They don’t, but they can make hot flashes more bearable. They do that in different ways: decrease body temperature, create a cooling sensation, balance hormones, ease inflammation, promote relaxation and better sleep, and soothe rosacea (a skin condition characterized by persistent redness of the cheeks, forehead, chin, and nose).
There are anecdotal evidence and preliminary studies that suggest essential oils might offer relief from common symptoms of menopause, including hot flashes.
One example is a 2008 study published in the journal Evidence-Based Complementary and Alternative Medicine. 10 Researchers used essential oils as a massage oil to ease the symptoms of menopause (depression, hot flashes, and pain) on Korean women who are in the perimenopausal phase. The essential oils were applied on their arms, backs, and bellies once per week.
After two months, their findings suggest that the essential oils (lavender, rose geranium, jasmine, and rose) diluted in primrose and almond oils were effective. However, it wasn’t clear if this positive effect is largely due to the essential oils, the massage, or both.
Below is a list of some of the popular essential oils for treating hot flashes.
7 of the Best Essential Oils for Hot Flashes Relief
Clary Sage Essential Oil
Clary sage (Salvia sclarea) essential oil should be on top of your list if you’re experiencing hormone-related health issues.
Europeans often use clary sage essential oil for treating menstrual pain, symptoms of menopause, and irregular menstrual cycle. 11 Although solid scientific proof is lacking, some believe it can boost their libido and performance in bed.
This positive effect of clary sage essential on your hormones is attributed to its dietary estrogens, which are also known as phytoestrogens.
One of its major compounds, sclareol, works by telling the body to produce its own estrogen. 12 Most doctors believe that women experience hot flashes because of decreasing estrogen levels. But, it’s also common for some women with high or fluctuating estrogen levels to have this symptom.
Thanks to its chemical component linalyl acetate, clary sage essential oil can relax the mind and promotes a restful night’s sleep. It may also help you overcome stress, depression, and anxiety—all of which are known triggers for hot flashes.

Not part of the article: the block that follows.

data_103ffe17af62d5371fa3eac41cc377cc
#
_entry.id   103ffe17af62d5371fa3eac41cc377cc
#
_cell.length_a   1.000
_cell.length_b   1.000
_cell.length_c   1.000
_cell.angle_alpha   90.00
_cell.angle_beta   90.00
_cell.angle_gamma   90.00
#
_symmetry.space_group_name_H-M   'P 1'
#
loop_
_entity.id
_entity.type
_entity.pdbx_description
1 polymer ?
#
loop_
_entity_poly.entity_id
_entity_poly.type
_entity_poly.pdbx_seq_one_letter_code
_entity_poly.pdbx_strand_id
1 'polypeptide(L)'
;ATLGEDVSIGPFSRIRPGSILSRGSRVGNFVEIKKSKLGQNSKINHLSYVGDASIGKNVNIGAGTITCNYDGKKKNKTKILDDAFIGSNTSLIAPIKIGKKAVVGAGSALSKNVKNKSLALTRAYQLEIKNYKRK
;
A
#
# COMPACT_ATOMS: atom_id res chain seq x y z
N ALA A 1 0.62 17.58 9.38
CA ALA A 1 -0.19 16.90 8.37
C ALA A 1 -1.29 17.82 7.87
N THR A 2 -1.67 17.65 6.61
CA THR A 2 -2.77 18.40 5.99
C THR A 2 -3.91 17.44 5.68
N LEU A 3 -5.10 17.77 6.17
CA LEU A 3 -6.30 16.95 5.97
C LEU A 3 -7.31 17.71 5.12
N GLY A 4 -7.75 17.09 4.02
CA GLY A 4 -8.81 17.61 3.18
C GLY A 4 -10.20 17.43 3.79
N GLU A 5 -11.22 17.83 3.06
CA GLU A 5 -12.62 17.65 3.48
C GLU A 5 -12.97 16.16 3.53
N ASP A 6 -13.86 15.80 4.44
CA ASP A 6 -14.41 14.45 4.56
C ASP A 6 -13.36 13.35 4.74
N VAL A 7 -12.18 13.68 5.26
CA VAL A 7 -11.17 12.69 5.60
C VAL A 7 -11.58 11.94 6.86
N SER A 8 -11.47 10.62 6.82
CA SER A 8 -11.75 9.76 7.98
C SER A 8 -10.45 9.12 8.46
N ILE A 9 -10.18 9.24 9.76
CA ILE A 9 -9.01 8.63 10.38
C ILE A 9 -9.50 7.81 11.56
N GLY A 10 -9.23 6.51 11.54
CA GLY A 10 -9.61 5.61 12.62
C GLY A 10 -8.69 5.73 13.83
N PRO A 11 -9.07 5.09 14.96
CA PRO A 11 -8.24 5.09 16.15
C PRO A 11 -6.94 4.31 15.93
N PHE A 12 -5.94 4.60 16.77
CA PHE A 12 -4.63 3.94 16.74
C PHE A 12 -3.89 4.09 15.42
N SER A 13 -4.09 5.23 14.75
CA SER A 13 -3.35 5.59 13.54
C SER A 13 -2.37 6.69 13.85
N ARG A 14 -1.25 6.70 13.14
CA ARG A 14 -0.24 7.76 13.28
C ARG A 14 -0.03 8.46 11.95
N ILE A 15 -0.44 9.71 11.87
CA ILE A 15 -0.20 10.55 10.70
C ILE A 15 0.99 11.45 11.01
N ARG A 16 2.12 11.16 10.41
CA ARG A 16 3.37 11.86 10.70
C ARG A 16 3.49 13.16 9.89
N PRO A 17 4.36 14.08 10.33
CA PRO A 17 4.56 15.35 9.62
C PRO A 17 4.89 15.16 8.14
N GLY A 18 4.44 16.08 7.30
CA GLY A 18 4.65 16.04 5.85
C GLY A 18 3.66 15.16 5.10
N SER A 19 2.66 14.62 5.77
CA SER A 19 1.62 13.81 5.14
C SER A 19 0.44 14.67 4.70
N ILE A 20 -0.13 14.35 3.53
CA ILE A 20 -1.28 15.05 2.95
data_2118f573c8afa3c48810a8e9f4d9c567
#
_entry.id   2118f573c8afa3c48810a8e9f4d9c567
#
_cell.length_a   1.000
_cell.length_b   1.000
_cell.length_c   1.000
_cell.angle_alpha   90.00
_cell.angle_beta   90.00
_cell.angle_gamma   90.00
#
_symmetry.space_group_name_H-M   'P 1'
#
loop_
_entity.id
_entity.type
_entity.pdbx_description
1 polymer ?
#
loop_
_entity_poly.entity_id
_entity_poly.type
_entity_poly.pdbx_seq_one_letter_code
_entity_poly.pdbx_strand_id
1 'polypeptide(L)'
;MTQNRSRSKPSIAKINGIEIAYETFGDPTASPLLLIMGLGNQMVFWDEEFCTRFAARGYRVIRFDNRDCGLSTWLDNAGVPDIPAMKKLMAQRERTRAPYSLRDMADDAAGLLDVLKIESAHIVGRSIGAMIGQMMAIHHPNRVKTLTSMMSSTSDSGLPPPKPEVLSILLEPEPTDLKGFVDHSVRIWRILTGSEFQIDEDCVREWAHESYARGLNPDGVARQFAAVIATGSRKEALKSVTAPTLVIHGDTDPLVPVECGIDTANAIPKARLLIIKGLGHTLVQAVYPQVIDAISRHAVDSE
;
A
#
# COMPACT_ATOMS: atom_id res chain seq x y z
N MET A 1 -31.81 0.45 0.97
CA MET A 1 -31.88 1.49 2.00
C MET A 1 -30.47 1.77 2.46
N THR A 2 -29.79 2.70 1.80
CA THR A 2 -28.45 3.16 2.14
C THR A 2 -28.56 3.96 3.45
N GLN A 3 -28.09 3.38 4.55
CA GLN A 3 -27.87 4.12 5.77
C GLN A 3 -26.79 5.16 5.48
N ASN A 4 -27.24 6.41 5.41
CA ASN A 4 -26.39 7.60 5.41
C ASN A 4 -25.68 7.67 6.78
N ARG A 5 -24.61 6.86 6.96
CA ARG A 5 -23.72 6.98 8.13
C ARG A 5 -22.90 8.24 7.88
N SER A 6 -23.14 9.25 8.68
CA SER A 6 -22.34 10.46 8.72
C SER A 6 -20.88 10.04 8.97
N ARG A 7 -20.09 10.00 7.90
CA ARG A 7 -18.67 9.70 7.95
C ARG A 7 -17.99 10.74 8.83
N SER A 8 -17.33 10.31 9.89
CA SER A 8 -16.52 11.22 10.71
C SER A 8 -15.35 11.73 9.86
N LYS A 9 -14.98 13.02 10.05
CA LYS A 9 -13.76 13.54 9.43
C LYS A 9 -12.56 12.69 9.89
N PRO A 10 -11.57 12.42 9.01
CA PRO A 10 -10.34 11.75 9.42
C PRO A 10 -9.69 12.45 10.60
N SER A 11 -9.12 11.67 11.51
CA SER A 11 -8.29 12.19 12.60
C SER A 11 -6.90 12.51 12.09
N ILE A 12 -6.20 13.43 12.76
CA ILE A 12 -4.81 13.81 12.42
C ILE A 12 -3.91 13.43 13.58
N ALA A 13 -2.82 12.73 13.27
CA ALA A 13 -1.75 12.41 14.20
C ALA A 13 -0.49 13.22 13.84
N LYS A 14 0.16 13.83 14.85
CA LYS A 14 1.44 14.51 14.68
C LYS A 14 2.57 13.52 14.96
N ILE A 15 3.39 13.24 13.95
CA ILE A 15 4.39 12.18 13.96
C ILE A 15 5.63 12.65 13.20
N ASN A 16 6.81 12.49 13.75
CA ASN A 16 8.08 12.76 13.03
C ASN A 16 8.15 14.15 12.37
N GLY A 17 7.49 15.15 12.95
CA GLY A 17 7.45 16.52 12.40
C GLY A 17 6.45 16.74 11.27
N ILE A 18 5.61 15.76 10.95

In a small study published in the Journal of Alternative and Complementary Medicine, patients who are going to take an incontinence test were asked to inhale a cotton pad with lavender and clary essential oils (experimental group) or almond oil (control group) for an hour. 13
The result showed that the experimental group experienced decreased anxiety levels as evidenced by their decreased blood pressure.
In some cases, doctors prescribe antidepressants, such as venlafaxine (Effexor), to ease hot flashes and night sweats. A preliminary research suggests that clary sage essential oil might have antidepressant-like effect. 15
The test subjects, who were divided into the normal group and depression-tendency group, inhaled clary sage essential oil for 5 minutes.
The result revealed that inhaling clary sage essential oil markedly increased serotonin (also called 5-hydroxytryptamine) levels in the normal group by up to 341% and 484% in the depression-tendency group.
Mainstream medicine believes that too little or an imbalance in the serotonin levels could cause some people to become depressed.
- To help ease your hot flashes, add 3 to 4 drops of clary sage essential oil in your diffuser before bedtime.
- Apply one to two drops of clary sage essential oil on your feet or on the back of your neck.
- You could also mix 10 drops of clary sage essential oil, 5 drops of Roman chamomile essential oil, and 1 teaspoon of vegetable glycerin. Then, add the mixture to your warm bath water. Stir your bath water to disperse the essential oil blend.
Is it safe?
For majority of the people in good health and without allergies, clary sage essential oil doesn’t seem to cause serious side effects when used topically or through inhalation.
However, women who are pregnant or breastfeeding, people who are suffering from a medical condition (like hypertension), and people who are taking narcotic medications (codeine, methadone, morphine, etc.) should avoid using this without a doctor’s approval.
Lavender Essential Oil
Lavender (Lavandula angustifolia) is one of the most recognizable plants in the world. It’s a great-smelling essential oil that the ancient Romans and Egyptians used in making perfumes and for bathing. Today, it’s widely used for aromatherapy to ease emotional stress and to promote restful sleep.
Clinical studies have shown that inhalation or ingestion of medicinal lavender essential oil might help with the treatment of insomnia, anxiety, and depression. 15 16
Because of these positive effects of lavender essential oil on people’s mood and ability to cope with stress, experts believe it may also help women deal with the discomforts associated with menopause, including hot flashes.
In a study published in the journal Chinese Medical Association, researchers divided 100 women (45-55 years old) in menopause into two groups: the lavender group and the diluted milk group (control). 17 The lavender group inhaled lavender essential oil for 20 minutes two times per day.
After 12 weeks, result showed that those women in the lavender group experienced marked decrease in hot flashes than those in the control group. The researchers suggest that lavender aromatherapy could be a safe, effective, and non-invasive treatment for hot flashes.
- Put 2 to 4 drops of lavender essential oil in your diffuser. Inhale its relaxing and therapeutic vapors for 20 to 30 minutes to induce sleep and reduce emotional stress.
- Combine 3 drops of lavender essential oil in 2 teaspoons of almond oil (or another carrier oil you like). Massage 2 to 3 drops of diluted lavender essential oil on tensed areas of your body to promote relaxation, especially during menopausal transitions.
Is it safe?